A sauna is an enclosed room that uses dry or wet heat and can get as hot as 185 degrees. One of the big benefits of both the wet and dry saunas, according the Harvard Health, is that they encourage blood flow to the surface of the skin, including the hair follicles. More blood flow means more nutrients which encourages hair growth. Unfortunately the heat, according to “Thank God I’m Natural,” can also rob moisture from the hair, making it dry, brittle and prone to breakage. Using the sauna for hair growth means taking precautions to retain moisture and prevent breakage.
Wash your hair with a clarifying shampoo to remove any residue from styling products. Lather once for dry hair and twice for oily hair.
Blot the excess moisture from your hair and apply the deep conditioner. Start at the roots and work the product through to the ends. If your hair tangles easily, use the wide-toothed comb to evenly distribute the product through your hair.
Gather your hair on top of your head, secure your hair with a clip, if necessary. Cover your head with the plastic shower cap.
Set the sauna to a comfortable temperature. Follow the manufacturer’s instructions for setting the temperature. In public saunas, the thermostat may be automatically set to a specific temperature.
Sit in the sauna for up to 20 minutes. Massage your scalp and take periodic sips from the water bottle.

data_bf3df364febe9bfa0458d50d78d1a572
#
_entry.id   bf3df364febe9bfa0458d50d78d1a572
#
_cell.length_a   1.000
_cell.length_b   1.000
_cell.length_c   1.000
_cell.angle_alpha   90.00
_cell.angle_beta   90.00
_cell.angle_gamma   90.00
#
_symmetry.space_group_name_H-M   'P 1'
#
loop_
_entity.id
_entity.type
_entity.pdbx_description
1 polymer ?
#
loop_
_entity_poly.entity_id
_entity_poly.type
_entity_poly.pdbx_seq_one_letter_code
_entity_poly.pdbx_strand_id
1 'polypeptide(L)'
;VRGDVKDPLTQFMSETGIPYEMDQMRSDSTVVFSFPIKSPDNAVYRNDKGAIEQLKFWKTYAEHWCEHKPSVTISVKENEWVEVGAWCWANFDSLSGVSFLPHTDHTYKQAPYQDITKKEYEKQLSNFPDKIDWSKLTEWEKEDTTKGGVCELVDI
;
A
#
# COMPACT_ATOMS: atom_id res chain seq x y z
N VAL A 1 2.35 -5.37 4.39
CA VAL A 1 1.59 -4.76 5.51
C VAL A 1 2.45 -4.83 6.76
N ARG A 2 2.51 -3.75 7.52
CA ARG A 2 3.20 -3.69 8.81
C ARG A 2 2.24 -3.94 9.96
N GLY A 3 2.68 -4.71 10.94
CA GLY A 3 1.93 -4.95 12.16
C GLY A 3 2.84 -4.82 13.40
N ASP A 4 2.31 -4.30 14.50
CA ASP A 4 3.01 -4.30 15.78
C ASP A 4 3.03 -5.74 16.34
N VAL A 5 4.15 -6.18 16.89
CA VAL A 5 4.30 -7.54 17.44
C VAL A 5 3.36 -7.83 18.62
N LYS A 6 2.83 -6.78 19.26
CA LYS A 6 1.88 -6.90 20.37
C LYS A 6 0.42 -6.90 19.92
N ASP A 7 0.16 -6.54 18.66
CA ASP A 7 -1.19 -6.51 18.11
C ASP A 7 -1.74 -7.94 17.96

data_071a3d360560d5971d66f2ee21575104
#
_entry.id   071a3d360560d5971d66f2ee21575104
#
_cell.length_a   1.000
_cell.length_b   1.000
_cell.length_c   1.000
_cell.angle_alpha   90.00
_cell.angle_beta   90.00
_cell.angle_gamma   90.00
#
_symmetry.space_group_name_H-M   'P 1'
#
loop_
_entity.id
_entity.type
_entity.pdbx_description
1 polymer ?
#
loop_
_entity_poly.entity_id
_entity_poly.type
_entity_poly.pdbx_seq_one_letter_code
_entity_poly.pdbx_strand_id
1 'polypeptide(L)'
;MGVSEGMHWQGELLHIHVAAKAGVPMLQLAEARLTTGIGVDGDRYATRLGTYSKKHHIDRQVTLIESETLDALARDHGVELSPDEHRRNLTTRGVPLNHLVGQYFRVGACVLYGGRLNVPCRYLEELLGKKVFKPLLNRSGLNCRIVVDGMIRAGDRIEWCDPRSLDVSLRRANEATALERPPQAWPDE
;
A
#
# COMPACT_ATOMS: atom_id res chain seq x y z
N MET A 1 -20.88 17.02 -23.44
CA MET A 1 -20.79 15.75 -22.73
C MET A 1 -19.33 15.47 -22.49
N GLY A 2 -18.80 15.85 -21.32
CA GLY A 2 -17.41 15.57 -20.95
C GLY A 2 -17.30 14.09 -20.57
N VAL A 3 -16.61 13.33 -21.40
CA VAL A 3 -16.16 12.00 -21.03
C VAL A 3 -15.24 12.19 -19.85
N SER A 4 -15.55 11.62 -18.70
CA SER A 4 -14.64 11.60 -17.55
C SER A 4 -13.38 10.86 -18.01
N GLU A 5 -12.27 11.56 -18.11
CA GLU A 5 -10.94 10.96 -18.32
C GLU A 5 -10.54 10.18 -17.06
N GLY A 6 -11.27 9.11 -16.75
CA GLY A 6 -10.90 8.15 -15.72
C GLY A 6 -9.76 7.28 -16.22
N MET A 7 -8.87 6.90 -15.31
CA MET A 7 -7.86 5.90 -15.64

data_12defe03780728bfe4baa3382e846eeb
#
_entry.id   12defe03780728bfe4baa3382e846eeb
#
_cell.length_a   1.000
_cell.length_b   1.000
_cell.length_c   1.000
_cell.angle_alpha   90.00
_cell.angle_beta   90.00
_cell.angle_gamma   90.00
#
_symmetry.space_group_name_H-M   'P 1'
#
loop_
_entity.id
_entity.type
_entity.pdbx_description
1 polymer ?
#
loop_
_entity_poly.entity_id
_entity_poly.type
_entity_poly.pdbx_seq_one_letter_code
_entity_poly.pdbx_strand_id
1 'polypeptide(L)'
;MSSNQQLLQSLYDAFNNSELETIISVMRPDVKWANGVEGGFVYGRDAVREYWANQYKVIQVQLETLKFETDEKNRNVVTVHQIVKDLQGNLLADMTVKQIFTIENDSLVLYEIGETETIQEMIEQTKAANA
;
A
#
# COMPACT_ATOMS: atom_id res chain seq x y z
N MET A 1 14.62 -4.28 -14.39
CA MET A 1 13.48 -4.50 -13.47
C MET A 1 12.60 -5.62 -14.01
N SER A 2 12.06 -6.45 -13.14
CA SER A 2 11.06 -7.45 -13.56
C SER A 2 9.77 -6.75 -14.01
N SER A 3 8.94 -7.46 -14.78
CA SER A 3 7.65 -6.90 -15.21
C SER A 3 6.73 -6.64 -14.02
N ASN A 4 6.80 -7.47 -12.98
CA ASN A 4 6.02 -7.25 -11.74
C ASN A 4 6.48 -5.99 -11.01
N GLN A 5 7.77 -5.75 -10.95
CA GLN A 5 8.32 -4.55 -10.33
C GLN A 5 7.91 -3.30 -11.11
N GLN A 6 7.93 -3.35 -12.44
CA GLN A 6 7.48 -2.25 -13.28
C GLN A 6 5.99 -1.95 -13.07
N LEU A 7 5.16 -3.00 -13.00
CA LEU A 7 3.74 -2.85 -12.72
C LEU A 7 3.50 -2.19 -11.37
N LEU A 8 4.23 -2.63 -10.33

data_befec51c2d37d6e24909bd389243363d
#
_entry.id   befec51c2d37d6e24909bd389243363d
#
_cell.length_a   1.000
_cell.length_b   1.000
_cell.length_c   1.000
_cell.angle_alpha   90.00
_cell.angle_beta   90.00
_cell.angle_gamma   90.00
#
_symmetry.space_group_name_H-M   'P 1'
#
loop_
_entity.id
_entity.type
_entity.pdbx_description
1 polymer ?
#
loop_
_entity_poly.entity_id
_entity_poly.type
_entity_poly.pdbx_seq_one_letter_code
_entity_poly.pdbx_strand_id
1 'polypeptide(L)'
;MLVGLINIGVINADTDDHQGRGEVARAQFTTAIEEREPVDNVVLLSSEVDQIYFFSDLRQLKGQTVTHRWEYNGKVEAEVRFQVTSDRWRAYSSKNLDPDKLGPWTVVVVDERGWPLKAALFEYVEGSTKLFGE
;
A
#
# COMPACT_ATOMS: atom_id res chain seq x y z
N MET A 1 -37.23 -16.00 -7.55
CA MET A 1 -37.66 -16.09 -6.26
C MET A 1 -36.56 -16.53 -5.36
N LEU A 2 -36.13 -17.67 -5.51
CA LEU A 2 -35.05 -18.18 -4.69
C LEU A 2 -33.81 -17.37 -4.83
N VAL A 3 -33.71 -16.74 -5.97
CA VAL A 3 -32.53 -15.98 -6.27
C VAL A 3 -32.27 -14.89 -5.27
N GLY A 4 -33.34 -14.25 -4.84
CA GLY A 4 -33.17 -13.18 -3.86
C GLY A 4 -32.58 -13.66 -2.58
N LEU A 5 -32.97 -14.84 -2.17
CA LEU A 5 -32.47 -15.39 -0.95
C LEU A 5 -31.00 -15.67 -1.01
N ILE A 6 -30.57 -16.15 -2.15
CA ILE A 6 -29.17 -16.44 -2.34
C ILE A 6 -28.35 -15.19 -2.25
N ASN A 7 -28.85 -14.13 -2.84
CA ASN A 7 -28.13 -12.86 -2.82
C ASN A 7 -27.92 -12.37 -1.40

Take a warm shower, after the sauna, to cool down gradually and rinse the conditioner from your hair. Do the final rinse with tepid water to seal the cuticles.
Use a peppermint-based hair conditioner for extra scalp stimulation.
If you experience dizziness, leave the sauna immediately Do not use the sauna when you are feeling ill, especially if you have a fever. Avoid drinking alcohol prior to using the sauna. Those with high blood pressure and heart problems should avoid saunas.
- Harvard Health: Sauna Health Benefits: Are Saunas Healthy or Harmful?
- "Thank God I'm Natural";Chris-Tia E. Donaldson;2008
- Hairfinder: Let’s Talk About Dry Hair
Julia Michelle has been writing professionally since January 2009. Her specialties include massage therapy, computer tech support, land and aquatic personal training, aquatic group fitness and Reiki. She has an Associate in Applied Science from Cincinnati State Technical and Community College in integrative medical massage therapy.